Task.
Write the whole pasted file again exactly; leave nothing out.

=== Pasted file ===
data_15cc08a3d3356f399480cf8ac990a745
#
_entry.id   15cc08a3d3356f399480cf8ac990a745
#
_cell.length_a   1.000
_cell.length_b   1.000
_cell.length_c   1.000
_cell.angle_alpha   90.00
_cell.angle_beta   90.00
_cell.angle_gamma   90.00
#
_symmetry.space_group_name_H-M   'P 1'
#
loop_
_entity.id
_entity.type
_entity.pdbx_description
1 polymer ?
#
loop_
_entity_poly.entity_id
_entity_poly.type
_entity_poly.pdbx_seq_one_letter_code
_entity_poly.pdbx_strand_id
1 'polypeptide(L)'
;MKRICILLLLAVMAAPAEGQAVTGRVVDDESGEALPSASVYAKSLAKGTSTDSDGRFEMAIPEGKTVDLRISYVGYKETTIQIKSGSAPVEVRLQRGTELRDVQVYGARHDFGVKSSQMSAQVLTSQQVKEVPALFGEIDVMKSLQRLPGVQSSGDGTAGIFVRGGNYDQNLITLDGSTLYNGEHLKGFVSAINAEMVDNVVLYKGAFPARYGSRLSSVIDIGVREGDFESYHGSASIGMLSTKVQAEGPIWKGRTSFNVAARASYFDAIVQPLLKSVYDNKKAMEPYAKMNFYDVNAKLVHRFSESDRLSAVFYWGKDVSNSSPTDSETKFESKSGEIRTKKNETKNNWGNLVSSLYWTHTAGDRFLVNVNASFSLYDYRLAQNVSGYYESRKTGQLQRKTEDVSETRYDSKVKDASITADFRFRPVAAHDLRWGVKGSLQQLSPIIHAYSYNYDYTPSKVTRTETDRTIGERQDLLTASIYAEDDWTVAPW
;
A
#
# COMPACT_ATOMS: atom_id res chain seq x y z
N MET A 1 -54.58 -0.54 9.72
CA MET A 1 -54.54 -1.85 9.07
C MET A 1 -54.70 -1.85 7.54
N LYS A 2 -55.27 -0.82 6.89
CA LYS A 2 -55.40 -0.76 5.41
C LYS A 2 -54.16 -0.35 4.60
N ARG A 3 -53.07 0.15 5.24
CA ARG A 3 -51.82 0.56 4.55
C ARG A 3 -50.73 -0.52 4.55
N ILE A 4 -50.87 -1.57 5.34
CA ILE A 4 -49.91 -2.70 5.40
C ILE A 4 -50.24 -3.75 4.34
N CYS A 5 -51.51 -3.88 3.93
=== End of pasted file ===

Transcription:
data_15cc08a3d3356f399480cf8ac990a745
#
_entry.id   15cc08a3d3356f399480cf8ac990a745
#
_cell.length_a   1.000
_cell.length_b   1.000
_cell.length_c   1.000
_cell.angle_alpha   90.00
_cell.angle_beta   90.00
_cell.angle_gamma   90.00
#
_symmetry.space_group_name_H-M   'P 1'
#
loop_
_entity.id
_entity.type
_entity.pdbx_description
1 polymer ?
#
loop_
_entity_poly.entity_id
_entity_poly.type
_entity_poly.pdbx_seq_one_letter_code
_entity_poly.pdbx_strand_id
1 'polypeptide(L)'
;MKRICILLLLAVMAAPAEGQAVTGRVVDDESGEALPSASVYAKSLAKGTSTDSDGRFEMAIPEGKTVDLRISYVGYKETTIQIKSGSAPVEVRLQRGTELRDVQVYGARHDFGVKSSQMSAQVLTSQQVKEVPALFGEIDVMKSLQRLPGVQSSGDGTAGIFVRGGNYDQNLITLDGSTLYNGEHLKGFVSAINAEMVDNVVLYKGAFPARYGSRLSSVIDIGVREGDFESYHGSASIGMLSTKVQAEGPIWKGRTSFNVAARASYFDAIVQPLLKSVYDNKKAMEPYAKMNFYDVNAKLVHRFSESDRLSAVFYWGKDVSNSSPTDSETKFESKSGEIRTKKNETKNNWGNLVSSLYWTHTAGDRFLVNVNASFSLYDYRLAQNVSGYYESRKTGQLQRKTEDVSETRYDSKVKDASITADFRFRPVAAHDLRWGVKGSLQQLSPIIHAYSYNYDYTPSKVTRTETDRTIGERQDLLTASIYAEDDWTVAPW
;
A
#
# COMPACT_ATOMS: atom_id res chain seq x y z
N MET A 1 -54.58 -0.54 9.72
CA MET A 1 -54.54 -1.85 9.07
C MET A 1 -54.70 -1.85 7.54
N LYS A 2 -55.27 -0.82 6.89
CA LYS A 2 -55.40 -0.76 5.41
C LYS A 2 -54.16 -0.35 4.60
N ARG A 3 -53.07 0.15 5.24
CA ARG A 3 -51.82 0.56 4.55
C ARG A 3 -50.73 -0.52 4.55
N ILE A 4 -50.87 -1.57 5.34
CA ILE A 4 -49.91 -2.70 5.40
C ILE A 4 -50.24 -3.75 4.34
N CYS A 5 -51.51 -3.88 3.93